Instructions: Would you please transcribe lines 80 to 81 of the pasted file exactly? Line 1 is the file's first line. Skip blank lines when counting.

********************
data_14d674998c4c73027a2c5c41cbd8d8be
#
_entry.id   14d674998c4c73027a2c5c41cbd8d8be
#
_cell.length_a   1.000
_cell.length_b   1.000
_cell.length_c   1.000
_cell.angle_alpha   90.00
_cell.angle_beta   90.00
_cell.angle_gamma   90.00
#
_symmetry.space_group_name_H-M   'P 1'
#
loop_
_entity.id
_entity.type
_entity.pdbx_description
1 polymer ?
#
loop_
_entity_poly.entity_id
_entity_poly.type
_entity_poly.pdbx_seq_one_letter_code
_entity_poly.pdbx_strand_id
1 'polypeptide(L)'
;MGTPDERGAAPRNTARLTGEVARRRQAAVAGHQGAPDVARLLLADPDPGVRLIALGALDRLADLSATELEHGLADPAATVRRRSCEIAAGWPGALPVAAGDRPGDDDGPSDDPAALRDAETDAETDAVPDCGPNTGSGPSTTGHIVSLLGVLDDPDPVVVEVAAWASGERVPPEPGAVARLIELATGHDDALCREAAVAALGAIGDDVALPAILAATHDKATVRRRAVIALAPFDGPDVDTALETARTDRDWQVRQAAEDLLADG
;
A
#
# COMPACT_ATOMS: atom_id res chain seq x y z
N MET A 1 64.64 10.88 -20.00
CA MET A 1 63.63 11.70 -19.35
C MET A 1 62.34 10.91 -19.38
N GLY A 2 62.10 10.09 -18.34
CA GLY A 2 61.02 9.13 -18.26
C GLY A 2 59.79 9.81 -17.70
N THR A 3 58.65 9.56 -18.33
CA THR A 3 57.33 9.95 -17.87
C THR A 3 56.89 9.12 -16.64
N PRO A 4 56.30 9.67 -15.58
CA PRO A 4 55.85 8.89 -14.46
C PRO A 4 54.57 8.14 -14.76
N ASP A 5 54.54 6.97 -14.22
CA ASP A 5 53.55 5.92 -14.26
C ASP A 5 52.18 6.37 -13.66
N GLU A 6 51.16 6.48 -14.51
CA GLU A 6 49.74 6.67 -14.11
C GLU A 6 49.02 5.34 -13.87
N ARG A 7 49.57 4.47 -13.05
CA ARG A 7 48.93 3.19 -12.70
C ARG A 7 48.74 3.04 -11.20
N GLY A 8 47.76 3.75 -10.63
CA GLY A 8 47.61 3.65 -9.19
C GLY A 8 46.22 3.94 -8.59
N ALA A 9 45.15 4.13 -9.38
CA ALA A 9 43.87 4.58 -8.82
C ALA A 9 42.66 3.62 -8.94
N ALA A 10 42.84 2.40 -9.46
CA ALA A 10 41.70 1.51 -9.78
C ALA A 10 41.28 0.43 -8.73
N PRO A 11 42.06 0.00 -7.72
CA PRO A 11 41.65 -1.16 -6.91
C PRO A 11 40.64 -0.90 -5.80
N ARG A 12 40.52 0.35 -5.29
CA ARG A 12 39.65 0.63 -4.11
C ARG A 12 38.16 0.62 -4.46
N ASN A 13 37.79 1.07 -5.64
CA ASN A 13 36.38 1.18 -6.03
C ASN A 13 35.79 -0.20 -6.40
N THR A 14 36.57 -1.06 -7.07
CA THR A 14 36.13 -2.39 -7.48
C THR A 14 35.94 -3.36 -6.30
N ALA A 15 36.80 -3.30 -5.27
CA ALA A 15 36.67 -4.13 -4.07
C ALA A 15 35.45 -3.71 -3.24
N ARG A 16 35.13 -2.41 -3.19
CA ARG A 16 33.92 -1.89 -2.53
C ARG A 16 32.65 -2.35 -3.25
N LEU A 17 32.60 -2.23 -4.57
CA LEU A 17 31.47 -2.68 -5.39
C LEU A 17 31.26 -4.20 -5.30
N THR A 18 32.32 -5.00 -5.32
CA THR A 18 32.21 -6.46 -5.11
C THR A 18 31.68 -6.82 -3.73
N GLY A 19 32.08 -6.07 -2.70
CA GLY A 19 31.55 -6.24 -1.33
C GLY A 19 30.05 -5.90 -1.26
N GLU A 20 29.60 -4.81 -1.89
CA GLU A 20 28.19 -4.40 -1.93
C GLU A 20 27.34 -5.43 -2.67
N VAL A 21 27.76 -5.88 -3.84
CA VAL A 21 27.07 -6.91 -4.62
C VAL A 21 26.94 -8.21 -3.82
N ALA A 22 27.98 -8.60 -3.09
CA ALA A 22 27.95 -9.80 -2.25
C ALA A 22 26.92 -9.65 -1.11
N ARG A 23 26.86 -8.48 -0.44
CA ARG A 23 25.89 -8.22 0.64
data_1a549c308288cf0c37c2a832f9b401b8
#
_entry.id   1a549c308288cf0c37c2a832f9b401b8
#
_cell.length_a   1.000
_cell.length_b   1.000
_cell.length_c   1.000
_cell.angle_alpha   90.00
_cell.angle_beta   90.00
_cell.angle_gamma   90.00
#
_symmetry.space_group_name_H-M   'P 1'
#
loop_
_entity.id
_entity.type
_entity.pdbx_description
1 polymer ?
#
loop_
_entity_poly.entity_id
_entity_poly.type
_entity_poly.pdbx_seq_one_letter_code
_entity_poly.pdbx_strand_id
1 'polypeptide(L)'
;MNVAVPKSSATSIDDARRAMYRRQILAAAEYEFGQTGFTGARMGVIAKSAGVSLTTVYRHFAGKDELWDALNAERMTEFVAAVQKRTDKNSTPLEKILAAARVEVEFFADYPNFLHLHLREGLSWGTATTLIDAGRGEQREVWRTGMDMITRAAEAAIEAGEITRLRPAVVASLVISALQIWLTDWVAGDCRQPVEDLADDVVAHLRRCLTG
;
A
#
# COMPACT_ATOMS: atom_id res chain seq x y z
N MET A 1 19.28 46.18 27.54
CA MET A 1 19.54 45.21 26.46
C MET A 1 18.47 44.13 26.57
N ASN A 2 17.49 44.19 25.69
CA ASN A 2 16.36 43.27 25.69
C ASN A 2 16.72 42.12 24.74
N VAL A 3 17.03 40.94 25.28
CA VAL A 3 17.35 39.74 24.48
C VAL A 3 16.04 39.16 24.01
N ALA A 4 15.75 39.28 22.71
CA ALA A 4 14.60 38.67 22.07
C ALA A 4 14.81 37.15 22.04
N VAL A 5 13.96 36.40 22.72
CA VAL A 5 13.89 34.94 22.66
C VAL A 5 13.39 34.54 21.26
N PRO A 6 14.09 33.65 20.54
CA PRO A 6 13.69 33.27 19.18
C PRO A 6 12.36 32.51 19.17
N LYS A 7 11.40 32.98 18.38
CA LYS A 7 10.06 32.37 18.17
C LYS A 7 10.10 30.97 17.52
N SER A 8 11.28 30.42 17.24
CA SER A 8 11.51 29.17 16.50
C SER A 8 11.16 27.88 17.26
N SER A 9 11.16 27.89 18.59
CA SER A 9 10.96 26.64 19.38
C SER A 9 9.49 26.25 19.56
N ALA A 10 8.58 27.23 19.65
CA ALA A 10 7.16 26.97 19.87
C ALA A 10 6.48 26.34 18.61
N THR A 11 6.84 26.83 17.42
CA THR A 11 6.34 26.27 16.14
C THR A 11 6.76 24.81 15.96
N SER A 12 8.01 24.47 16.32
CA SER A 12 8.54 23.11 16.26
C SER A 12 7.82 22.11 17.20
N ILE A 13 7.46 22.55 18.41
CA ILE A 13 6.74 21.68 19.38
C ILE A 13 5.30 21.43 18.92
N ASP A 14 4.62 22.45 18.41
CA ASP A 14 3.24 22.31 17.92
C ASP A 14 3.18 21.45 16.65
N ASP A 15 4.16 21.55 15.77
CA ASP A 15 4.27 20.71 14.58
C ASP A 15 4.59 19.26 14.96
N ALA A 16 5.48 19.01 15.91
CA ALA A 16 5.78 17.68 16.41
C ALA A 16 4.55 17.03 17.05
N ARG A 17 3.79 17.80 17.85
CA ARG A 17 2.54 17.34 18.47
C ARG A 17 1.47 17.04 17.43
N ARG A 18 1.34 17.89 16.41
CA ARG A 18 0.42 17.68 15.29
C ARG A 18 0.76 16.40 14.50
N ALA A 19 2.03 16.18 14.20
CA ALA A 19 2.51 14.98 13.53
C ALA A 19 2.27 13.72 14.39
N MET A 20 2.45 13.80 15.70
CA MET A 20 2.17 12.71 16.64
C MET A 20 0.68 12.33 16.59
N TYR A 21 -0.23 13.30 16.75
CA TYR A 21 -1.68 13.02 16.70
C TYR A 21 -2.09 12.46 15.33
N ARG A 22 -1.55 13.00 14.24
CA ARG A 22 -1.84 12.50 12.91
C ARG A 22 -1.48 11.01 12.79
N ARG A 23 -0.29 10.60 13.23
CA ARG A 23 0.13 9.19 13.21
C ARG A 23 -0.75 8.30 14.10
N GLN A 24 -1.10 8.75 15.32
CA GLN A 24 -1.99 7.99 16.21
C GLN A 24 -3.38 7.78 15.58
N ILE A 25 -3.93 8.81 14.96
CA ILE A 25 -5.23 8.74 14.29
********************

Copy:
CA LEU A 17 31.47 -2.68 -5.39
C LEU A 17 31.26 -4.20 -5.30